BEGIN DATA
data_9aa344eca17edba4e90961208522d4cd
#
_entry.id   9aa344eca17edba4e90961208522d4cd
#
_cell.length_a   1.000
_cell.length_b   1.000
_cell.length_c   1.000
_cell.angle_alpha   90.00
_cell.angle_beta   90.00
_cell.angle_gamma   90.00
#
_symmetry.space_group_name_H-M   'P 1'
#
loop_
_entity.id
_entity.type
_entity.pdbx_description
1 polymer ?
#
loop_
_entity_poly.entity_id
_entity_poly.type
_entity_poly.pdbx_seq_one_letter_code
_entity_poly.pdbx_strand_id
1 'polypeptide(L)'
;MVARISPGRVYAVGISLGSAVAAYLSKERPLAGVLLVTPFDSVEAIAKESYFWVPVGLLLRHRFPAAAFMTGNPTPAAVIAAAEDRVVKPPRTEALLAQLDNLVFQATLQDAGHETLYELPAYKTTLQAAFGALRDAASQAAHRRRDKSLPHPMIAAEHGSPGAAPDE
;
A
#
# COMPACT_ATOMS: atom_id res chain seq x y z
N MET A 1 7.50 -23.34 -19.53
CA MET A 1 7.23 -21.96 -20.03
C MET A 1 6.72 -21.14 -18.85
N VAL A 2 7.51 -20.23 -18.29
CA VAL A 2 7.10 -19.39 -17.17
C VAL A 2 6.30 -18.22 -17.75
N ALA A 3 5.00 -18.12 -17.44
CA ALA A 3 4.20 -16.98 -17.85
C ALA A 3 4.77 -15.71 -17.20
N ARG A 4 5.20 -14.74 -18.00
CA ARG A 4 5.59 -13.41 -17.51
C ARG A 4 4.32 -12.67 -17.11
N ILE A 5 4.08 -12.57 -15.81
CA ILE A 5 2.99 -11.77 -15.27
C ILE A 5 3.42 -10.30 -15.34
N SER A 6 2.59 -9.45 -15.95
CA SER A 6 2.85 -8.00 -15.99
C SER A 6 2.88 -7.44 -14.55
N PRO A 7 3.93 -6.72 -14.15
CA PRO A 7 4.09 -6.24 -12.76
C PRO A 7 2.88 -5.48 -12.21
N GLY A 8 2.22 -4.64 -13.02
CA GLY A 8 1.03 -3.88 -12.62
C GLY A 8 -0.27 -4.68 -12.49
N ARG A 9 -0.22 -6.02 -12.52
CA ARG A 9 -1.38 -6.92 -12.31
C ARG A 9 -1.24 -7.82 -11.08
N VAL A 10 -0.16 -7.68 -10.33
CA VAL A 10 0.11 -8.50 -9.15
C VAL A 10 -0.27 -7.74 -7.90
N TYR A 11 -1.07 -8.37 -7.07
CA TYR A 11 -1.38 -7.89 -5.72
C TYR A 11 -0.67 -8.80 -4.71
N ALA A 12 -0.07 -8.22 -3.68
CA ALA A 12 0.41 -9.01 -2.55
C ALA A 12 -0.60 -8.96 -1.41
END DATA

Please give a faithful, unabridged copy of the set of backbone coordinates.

data_9aa344eca17edba4e90961208522d4cd
#
_entry.id   9aa344eca17edba4e90961208522d4cd
#
_cell.length_a   1.000
_cell.length_b   1.000
_cell.length_c   1.000
_cell.angle_alpha   90.00
_cell.angle_beta   90.00
_cell.angle_gamma   90.00
#
_symmetry.space_group_name_H-M   'P 1'
#
loop_
_entity.id
_entity.type
_entity.pdbx_description
1 polymer ?
#
loop_
_entity_poly.entity_id
_entity_poly.type
_entity_poly.pdbx_seq_one_letter_code
_entity_poly.pdbx_strand_id
1 'polypeptide(L)'
;MVARISPGRVYAVGISLGSAVAAYLSKERPLAGVLLVTPFDSVEAIAKESYFWVPVGLLLRHRFPAAAFMTGNPTPAAVIAAAEDRVVKPPRTEALLAQLDNLVFQATLQDAGHETLYELPAYKTTLQAAFGALRDAASQAAHRRRDKSLPHPMIAAEHGSPGAAPDE
;
A
#
# COMPACT_ATOMS: atom_id res chain seq x y z
N MET A 1 7.50 -23.34 -19.53
CA MET A 1 7.23 -21.96 -20.03
C MET A 1 6.72 -21.14 -18.85
N VAL A 2 7.51 -20.23 -18.29
CA VAL A 2 7.10 -19.39 -17.17
C VAL A 2 6.30 -18.22 -17.75
N ALA A 3 5.00 -18.12 -17.44
CA ALA A 3 4.20 -16.98 -17.85
C ALA A 3 4.77 -15.71 -17.20
N ARG A 4 5.20 -14.74 -18.00
CA ARG A 4 5.59 -13.41 -17.51
C ARG A 4 4.32 -12.67 -17.11
N ILE A 5 4.08 -12.57 -15.81
CA ILE A 5 2.99 -11.77 -15.27
C ILE A 5 3.42 -10.30 -15.34
N SER A 6 2.59 -9.45 -15.95
CA SER A 6 2.85 -8.00 -15.99
C SER A 6 2.88 -7.44 -14.55
N PRO A 7 3.93 -6.72 -14.15
CA PRO A 7 4.09 -6.24 -12.76
C PRO A 7 2.88 -5.48 -12.21
N GLY A 8 2.22 -4.64 -13.02
CA GLY A 8 1.03 -3.88 -12.62
C GLY A 8 -0.27 -4.68 -12.49
N ARG A 9 -0.22 -6.02 -12.52
CA ARG A 9 -1.38 -6.92 -12.31
C ARG A 9 -1.24 -7.82 -11.08
N VAL A 10 -0.16 -7.68 -10.33
CA VAL A 10 0.11 -8.50 -9.15
C VAL A 10 -0.27 -7.74 -7.90
N TYR A 11 -1.07 -8.37 -7.07
CA TYR A 11 -1.38 -7.89 -5.72
C TYR A 11 -0.67 -8.80 -4.71
N ALA A 12 -0.07 -8.22 -3.68
CA ALA A 12 0.41 -9.01 -2.55
C ALA A 12 -0.60 -8.96 -1.41